The Pine River at Meyers Falls in northern Florence County, WI

What exactly does that forest have in common with the Chequamegon-Nicolet, other than the hyphen?  They both have Wild Rivers flowing swiftly over bedrock.  Chilly, dewy October mornings with warm, sunny afternoons. Sandy soils supporting conifers and heath species, with an understory including wintergreen and the always-popular pipsissewa.  In that respect, really, it’s not too different from, say, the Superior National Forest that I hiked through on my way to Isle Royale, at the beginning of my trip.  Or the Chippewa that I crossed in drizzle through northern Minnesota, watching the beginning of the brilliant fall foliage.  It’s easy to be reminded of those places from here in Florence County.

Heading north on WI-55 in northern Forest County, WI

Fallen leaves and drooping Wild Rice characterize the "north country" in the fall, here at Glidden Lake in Iron County, MI

Though one of the smallest counties in the state of Wisconsin, Florence Cty. actually has two distinct ecoregions in it – the “northern forests” that I cited above, and a bracken grassland/jack pine barrens that is an open, hilly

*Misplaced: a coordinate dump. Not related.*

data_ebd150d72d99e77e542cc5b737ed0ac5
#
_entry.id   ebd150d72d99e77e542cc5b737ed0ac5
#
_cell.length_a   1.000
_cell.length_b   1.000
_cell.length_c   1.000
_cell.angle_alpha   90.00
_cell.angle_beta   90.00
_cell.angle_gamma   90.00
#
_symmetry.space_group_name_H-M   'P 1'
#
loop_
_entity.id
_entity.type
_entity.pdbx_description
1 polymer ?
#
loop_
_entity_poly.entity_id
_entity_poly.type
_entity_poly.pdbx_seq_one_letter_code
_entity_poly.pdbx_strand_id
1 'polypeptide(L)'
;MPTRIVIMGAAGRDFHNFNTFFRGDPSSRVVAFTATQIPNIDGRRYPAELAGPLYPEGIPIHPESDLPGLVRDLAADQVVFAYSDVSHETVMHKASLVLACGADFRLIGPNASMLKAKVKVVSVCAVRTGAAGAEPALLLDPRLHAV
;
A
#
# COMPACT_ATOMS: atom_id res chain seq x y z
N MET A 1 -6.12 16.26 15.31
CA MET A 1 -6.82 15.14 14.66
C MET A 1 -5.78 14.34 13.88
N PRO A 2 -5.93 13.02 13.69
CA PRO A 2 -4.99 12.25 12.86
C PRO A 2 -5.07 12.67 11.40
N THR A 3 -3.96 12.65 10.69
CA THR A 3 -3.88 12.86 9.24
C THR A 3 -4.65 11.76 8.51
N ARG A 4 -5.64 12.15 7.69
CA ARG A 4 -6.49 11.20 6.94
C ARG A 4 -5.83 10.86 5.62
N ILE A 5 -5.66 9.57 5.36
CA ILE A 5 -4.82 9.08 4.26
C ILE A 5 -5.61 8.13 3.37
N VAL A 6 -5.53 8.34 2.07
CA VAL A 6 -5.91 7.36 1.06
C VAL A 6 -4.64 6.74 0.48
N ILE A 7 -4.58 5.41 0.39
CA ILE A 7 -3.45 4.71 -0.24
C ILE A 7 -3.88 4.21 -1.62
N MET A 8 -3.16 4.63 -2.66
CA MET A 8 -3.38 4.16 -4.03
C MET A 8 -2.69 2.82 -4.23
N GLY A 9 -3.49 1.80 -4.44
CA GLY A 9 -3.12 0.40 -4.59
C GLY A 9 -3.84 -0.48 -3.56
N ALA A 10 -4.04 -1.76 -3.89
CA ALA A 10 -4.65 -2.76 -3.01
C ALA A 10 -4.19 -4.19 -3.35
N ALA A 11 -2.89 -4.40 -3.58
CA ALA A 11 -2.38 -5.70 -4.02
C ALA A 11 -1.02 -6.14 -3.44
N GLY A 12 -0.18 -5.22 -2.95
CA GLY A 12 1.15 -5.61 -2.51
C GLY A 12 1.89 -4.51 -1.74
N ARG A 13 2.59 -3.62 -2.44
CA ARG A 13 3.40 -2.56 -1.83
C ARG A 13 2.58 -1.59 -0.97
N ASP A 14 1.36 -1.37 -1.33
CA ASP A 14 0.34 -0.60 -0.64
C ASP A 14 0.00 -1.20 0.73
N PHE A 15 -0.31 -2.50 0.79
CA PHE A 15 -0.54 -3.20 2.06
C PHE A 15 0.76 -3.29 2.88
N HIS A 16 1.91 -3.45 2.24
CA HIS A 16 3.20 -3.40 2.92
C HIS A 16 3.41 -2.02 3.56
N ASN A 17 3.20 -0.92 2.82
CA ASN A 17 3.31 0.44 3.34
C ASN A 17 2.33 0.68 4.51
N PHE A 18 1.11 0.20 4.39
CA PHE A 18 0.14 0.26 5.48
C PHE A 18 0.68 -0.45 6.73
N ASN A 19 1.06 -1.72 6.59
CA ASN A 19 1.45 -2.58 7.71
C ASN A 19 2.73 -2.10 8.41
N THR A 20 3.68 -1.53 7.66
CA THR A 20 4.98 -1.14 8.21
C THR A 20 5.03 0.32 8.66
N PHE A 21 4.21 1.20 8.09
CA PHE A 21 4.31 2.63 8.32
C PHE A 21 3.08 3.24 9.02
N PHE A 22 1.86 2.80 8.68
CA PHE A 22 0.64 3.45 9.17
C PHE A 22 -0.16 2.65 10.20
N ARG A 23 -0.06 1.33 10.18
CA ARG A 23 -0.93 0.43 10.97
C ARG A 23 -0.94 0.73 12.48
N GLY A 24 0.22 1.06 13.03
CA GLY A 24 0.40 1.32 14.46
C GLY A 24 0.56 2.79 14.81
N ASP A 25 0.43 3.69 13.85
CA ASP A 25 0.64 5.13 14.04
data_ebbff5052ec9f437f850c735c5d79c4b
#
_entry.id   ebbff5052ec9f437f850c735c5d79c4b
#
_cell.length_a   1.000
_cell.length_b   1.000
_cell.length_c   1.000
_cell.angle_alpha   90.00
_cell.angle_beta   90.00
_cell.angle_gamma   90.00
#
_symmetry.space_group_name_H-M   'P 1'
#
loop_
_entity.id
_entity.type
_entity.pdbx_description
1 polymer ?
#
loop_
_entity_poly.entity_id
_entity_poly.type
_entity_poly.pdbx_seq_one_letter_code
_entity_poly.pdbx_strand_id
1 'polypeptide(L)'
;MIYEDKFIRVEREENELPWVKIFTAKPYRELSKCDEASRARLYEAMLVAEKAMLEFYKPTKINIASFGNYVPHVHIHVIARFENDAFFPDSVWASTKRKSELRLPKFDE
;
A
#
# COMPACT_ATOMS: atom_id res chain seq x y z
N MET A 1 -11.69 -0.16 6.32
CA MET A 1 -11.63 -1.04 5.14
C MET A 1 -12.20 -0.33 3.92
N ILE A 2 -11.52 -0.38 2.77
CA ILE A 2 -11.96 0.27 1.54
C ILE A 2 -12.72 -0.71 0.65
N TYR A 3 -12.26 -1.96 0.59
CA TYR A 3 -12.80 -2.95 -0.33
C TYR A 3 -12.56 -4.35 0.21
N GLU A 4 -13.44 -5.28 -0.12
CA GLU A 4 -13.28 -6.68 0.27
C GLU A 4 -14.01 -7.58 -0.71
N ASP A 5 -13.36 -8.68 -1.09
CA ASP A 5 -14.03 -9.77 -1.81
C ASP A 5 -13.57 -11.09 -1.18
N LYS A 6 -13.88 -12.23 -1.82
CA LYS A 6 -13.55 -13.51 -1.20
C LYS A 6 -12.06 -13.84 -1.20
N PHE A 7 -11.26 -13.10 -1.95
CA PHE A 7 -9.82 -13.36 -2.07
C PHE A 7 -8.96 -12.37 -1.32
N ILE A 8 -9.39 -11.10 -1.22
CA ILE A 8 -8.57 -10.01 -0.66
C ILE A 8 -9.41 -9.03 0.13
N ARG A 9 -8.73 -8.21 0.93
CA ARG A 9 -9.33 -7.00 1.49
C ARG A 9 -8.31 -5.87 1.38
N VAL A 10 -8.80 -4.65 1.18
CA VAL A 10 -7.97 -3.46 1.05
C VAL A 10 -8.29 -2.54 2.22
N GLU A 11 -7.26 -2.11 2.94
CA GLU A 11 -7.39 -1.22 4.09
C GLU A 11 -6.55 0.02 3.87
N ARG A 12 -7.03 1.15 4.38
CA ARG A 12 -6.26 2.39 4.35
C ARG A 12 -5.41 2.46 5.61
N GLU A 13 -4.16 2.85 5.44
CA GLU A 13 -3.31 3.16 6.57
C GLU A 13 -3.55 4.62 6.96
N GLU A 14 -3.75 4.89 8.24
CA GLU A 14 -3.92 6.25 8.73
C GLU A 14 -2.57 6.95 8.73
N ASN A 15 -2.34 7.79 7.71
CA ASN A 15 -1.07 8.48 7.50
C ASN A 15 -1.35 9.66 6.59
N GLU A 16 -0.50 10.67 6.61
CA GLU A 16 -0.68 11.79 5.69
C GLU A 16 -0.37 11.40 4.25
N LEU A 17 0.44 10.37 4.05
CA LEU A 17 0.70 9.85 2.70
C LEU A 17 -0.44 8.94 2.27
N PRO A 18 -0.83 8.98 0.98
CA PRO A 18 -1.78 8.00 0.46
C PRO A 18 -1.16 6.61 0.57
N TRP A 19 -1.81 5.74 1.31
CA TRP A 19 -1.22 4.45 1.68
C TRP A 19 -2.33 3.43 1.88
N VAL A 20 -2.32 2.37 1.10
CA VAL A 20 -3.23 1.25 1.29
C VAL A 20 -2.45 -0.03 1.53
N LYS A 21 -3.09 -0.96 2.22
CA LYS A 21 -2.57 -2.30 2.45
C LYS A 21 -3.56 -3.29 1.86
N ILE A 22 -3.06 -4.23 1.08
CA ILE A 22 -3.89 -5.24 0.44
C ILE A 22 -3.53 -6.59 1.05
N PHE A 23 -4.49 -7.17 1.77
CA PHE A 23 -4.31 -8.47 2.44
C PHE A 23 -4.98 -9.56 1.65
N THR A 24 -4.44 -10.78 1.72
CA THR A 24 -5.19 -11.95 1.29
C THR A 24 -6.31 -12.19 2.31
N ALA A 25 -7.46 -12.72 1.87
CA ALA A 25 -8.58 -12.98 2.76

Jack Pines dot the bracken grassland at Spread Eagle Barrens State Natural Area in northeastern WI

landscape of sparse vegetation, growing on sandy glacial outwash.   When I’m over in the eastern half of the county, I’m no longer reminded of the wilds of Oregon or the headwaters of the Mississippi.   Instead, I feel as though I never left the glacial hills and aspen parkland of northwestern Minnesota.  As the colors turn to browns and reds, it even looks a little like eastern and central Montana, or the hills of West Texas.

Ferns, heath, and trees changing color at Lake Mary Plains in Iron County, MI

Blueberries and other heath species have colors as brilliant as the scrub oak around them

Which reminds me… I still have some catching up to do!  The long-awaited story of my travels through Texas is coming up soon, and I hope to be caught up on all of last year’s adventures before a year has passed.  After that, I’ll fill in more of what I’ve been seeing since my return!